Gwyneth Paltrow’s wellness website, Goop, has grown substantially in recent years along with the general surge of health culture’s popularity. Paltrow started the venture back in 2008 as newsletters for food recipes, but upon the advice of a business savvy friend, she quickly expanded the content of those letters to a much wider variety of recommendations–from fashion to home goods to everything lifestyle-related that an average person who aspires to be Paltrow could purchase. A good portion of Goop’s content now consists of wellness tips and health product recommendations.

Goop has attracted intense criticism from licensed doctors and psychologists as it gained more popularity; its health-related advice and products can range from somewhat helpful to downright dangerous. Earlier this year, a woman died from trying to follow Goop’s recommendation of apitherapy–the practice of letting live bees sting the patient in an attempt to reduce inflammation.

As to the health products promoted on Goop, many of them have never been subject to any double-blind experiments, and their claims of health benefits are mostly unsupported by science. Despite the unknown health effects in the long-run, many consumers presumably bought these products, such as the infamous Moon Juice (different blends of herbs with proclaimed life-changing powers), because of Paltrow’s influence.

The public’s obsession with wellness, compounded by celebrities’ unqualified advice, has exposed the dark side of an industry that is largely unregulated. Products like the Moon Juice do not require FDA premarket approval, since they are not technically drugs, medical devices, food or cosmetics that normally fall under the FDA’s jurisdiction.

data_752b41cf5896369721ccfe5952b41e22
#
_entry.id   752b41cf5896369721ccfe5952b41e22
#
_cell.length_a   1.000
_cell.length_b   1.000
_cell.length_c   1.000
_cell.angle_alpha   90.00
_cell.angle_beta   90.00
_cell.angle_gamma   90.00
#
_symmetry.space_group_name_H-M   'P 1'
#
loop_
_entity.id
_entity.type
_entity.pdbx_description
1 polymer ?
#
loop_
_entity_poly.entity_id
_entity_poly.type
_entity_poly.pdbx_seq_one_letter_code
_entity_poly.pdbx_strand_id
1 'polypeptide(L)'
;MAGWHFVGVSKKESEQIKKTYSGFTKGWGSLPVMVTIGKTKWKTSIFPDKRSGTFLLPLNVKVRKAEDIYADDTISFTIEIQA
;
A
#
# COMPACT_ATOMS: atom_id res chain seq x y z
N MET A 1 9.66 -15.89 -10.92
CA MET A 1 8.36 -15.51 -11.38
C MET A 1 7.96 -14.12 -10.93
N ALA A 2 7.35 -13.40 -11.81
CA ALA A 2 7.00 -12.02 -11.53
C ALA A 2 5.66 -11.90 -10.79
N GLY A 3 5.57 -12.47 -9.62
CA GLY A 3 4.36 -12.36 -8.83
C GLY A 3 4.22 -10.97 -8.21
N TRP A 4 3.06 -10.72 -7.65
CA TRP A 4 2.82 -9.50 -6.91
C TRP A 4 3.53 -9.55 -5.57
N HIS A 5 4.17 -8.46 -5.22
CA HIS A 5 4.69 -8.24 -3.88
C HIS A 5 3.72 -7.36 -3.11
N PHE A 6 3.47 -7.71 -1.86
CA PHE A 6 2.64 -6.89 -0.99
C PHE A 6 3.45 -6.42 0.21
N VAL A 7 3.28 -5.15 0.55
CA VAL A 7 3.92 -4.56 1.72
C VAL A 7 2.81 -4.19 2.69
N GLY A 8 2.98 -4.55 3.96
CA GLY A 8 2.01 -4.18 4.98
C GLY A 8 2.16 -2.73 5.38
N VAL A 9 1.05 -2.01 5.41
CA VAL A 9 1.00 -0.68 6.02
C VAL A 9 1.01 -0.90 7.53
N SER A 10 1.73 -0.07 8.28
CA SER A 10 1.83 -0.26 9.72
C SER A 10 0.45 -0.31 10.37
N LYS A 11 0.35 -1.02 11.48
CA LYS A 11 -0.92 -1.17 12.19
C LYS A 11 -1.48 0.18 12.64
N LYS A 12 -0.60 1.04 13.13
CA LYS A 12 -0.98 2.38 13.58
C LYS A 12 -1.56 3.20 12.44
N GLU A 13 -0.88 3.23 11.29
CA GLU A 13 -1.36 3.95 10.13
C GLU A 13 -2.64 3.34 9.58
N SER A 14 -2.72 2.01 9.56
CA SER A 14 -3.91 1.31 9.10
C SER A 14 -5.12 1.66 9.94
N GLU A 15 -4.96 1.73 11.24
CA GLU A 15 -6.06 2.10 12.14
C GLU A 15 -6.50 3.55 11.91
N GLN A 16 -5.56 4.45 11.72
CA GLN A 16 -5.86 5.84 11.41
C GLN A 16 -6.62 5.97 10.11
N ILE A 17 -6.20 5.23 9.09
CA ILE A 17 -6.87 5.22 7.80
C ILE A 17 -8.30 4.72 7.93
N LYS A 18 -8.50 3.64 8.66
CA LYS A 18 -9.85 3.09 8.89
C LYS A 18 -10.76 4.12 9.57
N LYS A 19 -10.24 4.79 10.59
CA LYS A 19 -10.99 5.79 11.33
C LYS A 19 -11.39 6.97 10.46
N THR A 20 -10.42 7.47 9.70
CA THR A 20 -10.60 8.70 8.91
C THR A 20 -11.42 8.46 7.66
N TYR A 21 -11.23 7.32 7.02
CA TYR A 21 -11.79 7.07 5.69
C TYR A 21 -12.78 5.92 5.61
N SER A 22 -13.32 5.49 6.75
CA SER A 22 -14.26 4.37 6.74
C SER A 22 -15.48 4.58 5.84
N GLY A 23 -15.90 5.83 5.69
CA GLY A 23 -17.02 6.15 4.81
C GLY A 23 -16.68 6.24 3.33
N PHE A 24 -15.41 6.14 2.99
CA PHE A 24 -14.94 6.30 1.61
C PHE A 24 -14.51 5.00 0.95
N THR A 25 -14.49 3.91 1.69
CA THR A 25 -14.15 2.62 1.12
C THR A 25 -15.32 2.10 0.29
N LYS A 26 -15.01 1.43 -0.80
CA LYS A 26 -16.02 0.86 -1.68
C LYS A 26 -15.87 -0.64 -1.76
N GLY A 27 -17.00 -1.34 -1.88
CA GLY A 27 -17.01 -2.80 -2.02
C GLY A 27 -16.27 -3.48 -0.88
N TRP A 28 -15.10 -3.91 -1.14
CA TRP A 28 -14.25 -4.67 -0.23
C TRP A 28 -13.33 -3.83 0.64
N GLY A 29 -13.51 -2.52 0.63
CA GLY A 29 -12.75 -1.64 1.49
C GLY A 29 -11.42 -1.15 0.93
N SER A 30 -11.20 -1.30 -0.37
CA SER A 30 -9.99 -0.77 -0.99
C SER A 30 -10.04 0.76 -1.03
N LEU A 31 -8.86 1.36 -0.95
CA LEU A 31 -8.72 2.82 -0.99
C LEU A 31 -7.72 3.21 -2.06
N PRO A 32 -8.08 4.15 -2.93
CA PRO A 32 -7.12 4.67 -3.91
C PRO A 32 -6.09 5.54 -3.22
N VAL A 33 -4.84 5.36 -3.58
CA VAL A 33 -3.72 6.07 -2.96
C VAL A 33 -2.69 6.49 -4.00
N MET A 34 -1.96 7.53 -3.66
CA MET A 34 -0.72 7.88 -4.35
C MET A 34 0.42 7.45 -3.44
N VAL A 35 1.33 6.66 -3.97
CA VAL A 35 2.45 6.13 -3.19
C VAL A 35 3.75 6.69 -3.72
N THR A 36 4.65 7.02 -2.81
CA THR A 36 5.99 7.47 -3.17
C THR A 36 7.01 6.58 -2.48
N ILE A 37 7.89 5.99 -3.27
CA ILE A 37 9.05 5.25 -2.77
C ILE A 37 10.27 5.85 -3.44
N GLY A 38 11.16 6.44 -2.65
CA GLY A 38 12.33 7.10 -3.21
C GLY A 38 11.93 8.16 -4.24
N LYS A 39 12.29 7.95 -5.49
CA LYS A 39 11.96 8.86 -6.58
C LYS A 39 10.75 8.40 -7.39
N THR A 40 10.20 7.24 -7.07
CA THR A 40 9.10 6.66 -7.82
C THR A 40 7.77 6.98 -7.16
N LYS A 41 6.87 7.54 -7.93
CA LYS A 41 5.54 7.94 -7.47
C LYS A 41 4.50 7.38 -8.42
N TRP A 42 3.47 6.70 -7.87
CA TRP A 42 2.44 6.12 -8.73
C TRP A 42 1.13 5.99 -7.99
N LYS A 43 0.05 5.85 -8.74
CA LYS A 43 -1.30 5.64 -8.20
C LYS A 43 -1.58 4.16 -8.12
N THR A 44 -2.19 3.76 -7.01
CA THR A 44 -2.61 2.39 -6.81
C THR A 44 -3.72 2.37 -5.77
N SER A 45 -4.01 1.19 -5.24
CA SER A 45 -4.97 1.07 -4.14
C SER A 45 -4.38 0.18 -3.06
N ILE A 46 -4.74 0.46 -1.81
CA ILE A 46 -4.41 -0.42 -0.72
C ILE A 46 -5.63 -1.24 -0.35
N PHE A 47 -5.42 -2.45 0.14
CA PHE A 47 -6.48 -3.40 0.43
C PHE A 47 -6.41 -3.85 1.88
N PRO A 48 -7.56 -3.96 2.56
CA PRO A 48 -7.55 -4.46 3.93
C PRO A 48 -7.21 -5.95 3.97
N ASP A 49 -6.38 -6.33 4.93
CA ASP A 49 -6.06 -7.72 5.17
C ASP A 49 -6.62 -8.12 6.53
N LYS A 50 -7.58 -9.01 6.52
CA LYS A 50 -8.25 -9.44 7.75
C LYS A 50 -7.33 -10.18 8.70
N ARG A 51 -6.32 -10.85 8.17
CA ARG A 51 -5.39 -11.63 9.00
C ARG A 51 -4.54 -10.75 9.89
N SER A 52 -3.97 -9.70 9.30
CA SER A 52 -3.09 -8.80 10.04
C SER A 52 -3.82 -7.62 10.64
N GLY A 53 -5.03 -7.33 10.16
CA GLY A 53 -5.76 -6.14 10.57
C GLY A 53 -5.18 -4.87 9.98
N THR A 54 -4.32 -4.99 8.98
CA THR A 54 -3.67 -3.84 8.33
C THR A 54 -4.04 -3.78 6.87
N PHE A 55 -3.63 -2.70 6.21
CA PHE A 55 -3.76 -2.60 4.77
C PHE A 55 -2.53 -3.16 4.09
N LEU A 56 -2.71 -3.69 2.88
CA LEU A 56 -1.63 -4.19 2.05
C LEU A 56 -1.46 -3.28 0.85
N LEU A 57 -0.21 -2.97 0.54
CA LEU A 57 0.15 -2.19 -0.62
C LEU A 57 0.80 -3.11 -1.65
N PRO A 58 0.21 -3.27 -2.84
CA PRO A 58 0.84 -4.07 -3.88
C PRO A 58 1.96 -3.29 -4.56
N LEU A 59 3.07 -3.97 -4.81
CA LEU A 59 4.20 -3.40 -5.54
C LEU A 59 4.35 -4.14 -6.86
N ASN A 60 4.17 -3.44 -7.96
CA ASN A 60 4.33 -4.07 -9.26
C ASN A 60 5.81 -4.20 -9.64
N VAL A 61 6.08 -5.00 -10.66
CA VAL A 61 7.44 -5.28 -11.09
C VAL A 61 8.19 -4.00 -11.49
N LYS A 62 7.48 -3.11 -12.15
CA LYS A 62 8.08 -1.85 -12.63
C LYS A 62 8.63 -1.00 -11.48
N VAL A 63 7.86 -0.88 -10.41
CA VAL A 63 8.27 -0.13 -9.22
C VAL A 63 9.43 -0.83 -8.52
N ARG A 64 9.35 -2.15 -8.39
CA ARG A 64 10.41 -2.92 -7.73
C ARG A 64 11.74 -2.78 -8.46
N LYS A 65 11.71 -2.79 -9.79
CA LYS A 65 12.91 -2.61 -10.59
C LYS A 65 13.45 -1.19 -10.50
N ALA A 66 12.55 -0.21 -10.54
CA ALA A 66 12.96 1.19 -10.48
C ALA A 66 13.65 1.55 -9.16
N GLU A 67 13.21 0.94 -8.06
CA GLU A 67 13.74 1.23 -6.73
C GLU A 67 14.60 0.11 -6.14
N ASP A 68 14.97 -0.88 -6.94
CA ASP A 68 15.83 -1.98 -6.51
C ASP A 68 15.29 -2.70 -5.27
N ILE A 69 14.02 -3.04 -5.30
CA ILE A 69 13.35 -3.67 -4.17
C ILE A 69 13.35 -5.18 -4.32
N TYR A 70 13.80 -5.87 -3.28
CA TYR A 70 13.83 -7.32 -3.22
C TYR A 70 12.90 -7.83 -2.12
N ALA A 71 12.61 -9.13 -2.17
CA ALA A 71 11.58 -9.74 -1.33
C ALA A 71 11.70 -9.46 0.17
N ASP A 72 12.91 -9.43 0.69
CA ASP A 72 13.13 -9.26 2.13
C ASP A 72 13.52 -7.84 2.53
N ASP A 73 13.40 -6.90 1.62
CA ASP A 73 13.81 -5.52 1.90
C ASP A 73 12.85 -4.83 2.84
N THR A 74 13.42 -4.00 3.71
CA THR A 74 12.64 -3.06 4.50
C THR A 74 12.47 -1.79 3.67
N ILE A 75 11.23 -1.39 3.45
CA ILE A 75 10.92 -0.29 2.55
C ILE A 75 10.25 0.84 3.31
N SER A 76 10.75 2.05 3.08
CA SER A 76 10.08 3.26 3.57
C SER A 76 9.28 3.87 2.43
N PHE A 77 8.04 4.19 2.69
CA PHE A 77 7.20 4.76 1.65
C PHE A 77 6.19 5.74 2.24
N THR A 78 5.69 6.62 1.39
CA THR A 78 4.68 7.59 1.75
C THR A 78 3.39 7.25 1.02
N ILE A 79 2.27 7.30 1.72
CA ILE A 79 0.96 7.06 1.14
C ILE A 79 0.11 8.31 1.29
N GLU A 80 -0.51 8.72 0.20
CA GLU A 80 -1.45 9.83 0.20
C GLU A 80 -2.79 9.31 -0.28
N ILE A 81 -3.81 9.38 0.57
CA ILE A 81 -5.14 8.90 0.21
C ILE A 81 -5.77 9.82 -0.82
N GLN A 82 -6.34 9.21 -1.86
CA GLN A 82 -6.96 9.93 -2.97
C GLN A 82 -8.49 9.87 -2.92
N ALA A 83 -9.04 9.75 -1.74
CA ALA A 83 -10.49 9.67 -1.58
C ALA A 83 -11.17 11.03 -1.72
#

Currently, the main legal avenue for holding companies like Goop accountable is false advertising. Just recently, charged with false advertising for proclaimed benefits of vaginal jade eggs, Goop settled a lawsuit for $145,000. A division of the Council of Better Business Bureau started to investigate Goop’s promotion of Moon Juice for deceptive marketing, after which Goop stopped making the claim that Paltrow drank smoothies with Moon Juice every morning.

But prosecuting deceptive marketing alone might be an inadequate deterrent in light of the fast-growing wellness industry. Companies like Goop profit from controversy and they have the incentive to promote ineffective or even dangerous products for more online traffic and page views. In the era of digital misinformation, an amendment of the legal framework might be warranted to protect the unwary.

Bokang Liu

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